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Dear Nick: I feel old, tired and bored with the pressures of running a practice

Mental health coach Nick Elston helps a practitioner who has lost their practice mojo but can't decide whether they should sell or systemise their practice. 

7th Oct 2019
Speaker and coach #TalkingAnxiety
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Stressed Businessman
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Dear Nick: “I’m 55 but feel old, tired and a little bored with the pressures of running a practice. Over the last few years, it’s grown and has been profitable. At conventional rates, it has made its 40% net profit. So selling at 1x fees seems a disaster, and after clawback, it's probably nearer .7. So less than two years profits.

I wanted my team to step up. I’ve taken on a consultant to help, but profits are falling, and I get constantly frustrated with its poor performance over the last few months.  I’m torn. I’d love the great work we do to continue, but we seem directionless, with team issues, and going nowhere. I hate the idea of a sale. I feel I’d be selling out both my top team and clients I really care about.

Should I look to recruit a managing director to run things like a proper business? Or should I sell? I can’t sleep and I’m really sad.”

Nick replies 

Despite me coming from a non-accounting background this really resonated with me. I absolutely get where you are right now. Truly. Yet, weirdly, being ‘successful’ makes these decisions a lot tougher to make. It’d be easier to sell or at least make a decision on whether to let go of a business you hate than one that isn’t working and you see no hope in. However, ‘successful’ is subjective in itself. I assume you know what success means to you but if you don't maybe this is something to address. 

Sometimes in life, it’s easier to stay exactly where we are even if we are in a position of pain, frustration or hopelessness. It’s more difficult to forge a positive way forward, especially when you have lost sight of what that actually looks like.

The reason why this resonates with me is that there is not a week that goes by that I don’t want to press that big red EJECT button on self-employment and what I do now – even though I love what I do most days. So, when you throw in the challenges you are facing, it’s no wonder why you feel the way you do right now. When I mentor my clients, there is one technique that I call ‘cold processes’ where you take emotion out of an emotional subject – ie take a step back and look at things in a third party, considered manner without your emotions attached to them. Sometimes, we need to step back to take a step forward.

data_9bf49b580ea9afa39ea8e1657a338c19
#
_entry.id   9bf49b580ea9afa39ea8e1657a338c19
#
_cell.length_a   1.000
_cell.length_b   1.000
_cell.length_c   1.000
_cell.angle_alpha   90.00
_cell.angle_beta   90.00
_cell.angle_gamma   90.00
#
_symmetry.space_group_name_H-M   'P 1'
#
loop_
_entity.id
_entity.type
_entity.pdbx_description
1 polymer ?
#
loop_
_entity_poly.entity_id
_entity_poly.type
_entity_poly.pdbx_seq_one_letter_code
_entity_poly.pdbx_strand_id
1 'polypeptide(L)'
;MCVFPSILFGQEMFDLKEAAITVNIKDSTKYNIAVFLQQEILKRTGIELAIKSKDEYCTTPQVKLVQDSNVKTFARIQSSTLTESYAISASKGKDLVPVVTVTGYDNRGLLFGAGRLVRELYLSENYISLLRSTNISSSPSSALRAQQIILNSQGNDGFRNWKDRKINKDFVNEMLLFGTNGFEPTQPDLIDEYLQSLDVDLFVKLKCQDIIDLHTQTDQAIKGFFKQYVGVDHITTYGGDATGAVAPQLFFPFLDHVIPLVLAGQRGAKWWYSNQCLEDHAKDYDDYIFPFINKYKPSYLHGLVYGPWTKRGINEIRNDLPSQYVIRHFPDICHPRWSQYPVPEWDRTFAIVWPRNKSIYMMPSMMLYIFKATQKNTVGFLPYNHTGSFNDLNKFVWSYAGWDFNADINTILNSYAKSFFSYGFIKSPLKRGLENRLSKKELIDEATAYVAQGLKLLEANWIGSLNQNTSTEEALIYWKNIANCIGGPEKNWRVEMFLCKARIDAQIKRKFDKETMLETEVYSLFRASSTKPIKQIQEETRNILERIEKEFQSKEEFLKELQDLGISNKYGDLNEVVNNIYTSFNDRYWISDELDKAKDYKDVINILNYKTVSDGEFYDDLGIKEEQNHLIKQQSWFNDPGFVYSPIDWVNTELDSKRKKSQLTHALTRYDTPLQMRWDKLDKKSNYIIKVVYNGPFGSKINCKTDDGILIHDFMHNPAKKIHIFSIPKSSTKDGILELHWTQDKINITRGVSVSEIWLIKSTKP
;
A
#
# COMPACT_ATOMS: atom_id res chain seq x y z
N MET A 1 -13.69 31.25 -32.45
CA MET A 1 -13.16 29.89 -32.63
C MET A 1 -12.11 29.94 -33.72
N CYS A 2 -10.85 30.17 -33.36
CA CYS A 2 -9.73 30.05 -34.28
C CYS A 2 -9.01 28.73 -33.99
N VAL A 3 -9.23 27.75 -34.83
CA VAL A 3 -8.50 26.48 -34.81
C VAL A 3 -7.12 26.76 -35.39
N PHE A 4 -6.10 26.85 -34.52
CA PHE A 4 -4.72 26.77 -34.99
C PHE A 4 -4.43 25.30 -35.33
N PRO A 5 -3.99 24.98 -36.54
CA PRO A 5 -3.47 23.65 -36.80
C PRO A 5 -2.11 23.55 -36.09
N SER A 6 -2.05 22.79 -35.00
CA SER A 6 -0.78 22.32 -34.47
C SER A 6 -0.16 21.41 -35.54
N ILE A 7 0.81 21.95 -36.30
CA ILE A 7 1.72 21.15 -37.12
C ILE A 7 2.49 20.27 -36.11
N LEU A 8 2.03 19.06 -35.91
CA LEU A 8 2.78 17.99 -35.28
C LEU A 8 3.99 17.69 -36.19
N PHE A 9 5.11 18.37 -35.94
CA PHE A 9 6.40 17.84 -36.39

You seem unclear as to why the consultant was brought in, or indeed, what it was that you intended them to do. But sometimes we place control of our ‘success’ in the hands of other people when actually you have all the answers – maybe you aren’t asking the right questions of yourself?

Maybe you have the right framework, but maybe not the right people to follow that through? It could be that they haven’t bought into your vision or if you even have a vision left anymore. You see, when real life gets in the way or we are put into a position of fear or anxiety, and we make decisions that aren’t really ours. They are our ‘fight or flight’ instinct kicking in. We react, instead of proactively moving forward.

My initial advice to and others in this situation is to do this:

  • Get yourself some space.
  • Think about the reality of the situation, not the emotions.
  • Think of your ‘why’ – why you do what you do. Does that still work for you, or are you doing this because you have always done this?
  • Grab a big sheet of paper and put you in the middle.
    • Ask yourself this ‘if nothing were impossible, what would my business, my life look like’.
    • Question everything!
  • Once you’ve finished you’ll know your 'why' again, what you want to achieve and then you can see what pieces fit into your plan or not?